But!  Try this.  Find an old Crown Royal bag (you know you have one somewhere) or a regular old dice bag, fill it with pennies (more on this later) and "If you do this heroic thing the lord will pay you..." then drop the bag of coins on the table.  There will be a visceral reaction.  There is something about the sound of metal coins thudding, followed by the clicking and sliding of metal on metal.  Now the players are no longer dealing with an abstract.  They have the coins sitting in front of them.


I know there are many coin props out there.  I just don't like plastic.  While it might have the look, it's the sound and weight that sells it.  There also metal coins available out there.  But for me, I haven't found any I like and they are a bit pricey.  Many of them look great, but they often have weird denominations on them and that doesn't work in my game.  I don't want a 5 scrawled on a silver coin.  A silver coin is just that, a silver coin.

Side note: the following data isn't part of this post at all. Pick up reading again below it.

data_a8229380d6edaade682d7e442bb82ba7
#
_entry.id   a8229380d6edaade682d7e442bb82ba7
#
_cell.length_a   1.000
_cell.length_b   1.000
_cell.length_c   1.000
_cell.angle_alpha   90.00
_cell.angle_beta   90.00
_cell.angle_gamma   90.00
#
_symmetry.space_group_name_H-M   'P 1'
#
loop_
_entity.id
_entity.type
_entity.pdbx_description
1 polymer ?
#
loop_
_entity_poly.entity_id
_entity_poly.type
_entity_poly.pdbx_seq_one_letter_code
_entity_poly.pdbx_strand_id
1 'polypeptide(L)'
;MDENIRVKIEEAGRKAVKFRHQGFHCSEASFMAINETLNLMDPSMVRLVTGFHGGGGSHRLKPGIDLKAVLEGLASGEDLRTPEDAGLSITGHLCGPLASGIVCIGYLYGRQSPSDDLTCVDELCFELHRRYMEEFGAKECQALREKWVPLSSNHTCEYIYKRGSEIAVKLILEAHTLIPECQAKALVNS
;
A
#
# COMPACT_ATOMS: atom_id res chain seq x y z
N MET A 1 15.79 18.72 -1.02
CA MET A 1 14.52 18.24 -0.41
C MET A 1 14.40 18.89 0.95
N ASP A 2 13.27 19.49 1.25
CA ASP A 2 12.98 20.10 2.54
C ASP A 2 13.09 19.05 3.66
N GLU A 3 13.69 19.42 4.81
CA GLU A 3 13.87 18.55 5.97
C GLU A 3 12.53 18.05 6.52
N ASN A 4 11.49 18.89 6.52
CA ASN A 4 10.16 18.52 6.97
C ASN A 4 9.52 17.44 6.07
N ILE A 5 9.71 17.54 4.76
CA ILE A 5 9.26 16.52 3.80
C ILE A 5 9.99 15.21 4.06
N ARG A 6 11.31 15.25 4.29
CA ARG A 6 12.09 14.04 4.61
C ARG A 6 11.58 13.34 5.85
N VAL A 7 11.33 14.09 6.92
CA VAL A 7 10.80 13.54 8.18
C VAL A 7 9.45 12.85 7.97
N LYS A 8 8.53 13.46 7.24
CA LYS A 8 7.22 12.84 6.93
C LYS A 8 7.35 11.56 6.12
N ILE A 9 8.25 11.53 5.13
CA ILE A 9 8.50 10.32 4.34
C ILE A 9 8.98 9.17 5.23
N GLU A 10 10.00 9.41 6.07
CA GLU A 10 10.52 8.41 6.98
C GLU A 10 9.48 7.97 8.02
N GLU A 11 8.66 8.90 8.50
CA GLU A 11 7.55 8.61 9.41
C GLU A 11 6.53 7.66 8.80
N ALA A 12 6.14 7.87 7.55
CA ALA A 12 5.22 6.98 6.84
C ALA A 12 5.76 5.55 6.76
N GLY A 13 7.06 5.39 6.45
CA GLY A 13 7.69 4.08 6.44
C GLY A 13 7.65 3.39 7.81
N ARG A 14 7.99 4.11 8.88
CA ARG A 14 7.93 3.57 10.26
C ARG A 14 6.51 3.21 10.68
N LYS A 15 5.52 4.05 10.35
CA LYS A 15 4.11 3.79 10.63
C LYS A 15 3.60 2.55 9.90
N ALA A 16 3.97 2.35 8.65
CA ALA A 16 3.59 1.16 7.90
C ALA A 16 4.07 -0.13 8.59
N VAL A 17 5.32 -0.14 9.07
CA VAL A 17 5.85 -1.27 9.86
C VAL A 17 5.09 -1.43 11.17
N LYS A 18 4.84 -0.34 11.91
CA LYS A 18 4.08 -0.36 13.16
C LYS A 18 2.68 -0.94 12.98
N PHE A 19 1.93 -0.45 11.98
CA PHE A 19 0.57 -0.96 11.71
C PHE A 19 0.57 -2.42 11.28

A more affordable option is raid your coin jar for its pennies.  Get some silver and gold spray paint and go to town.  Copper, well since they're pennies...   If you want to get really fancy smancy you can take a hammer to them and squish them a bit.  Make their shape a little wonky.  Doing this gives you an inexpensive way to bring a cool prop to the table.

As I mentioned before, using dice bags are cool as money purses.  Or if you have someone at home that can craft some homemade ones even better.

While I have only used the coins during one adventure, it was very cool to see the players react to the actually coins being presented to them.

Monday, September 15, 2014

Game Props Part 2: Maps and Scroll Cases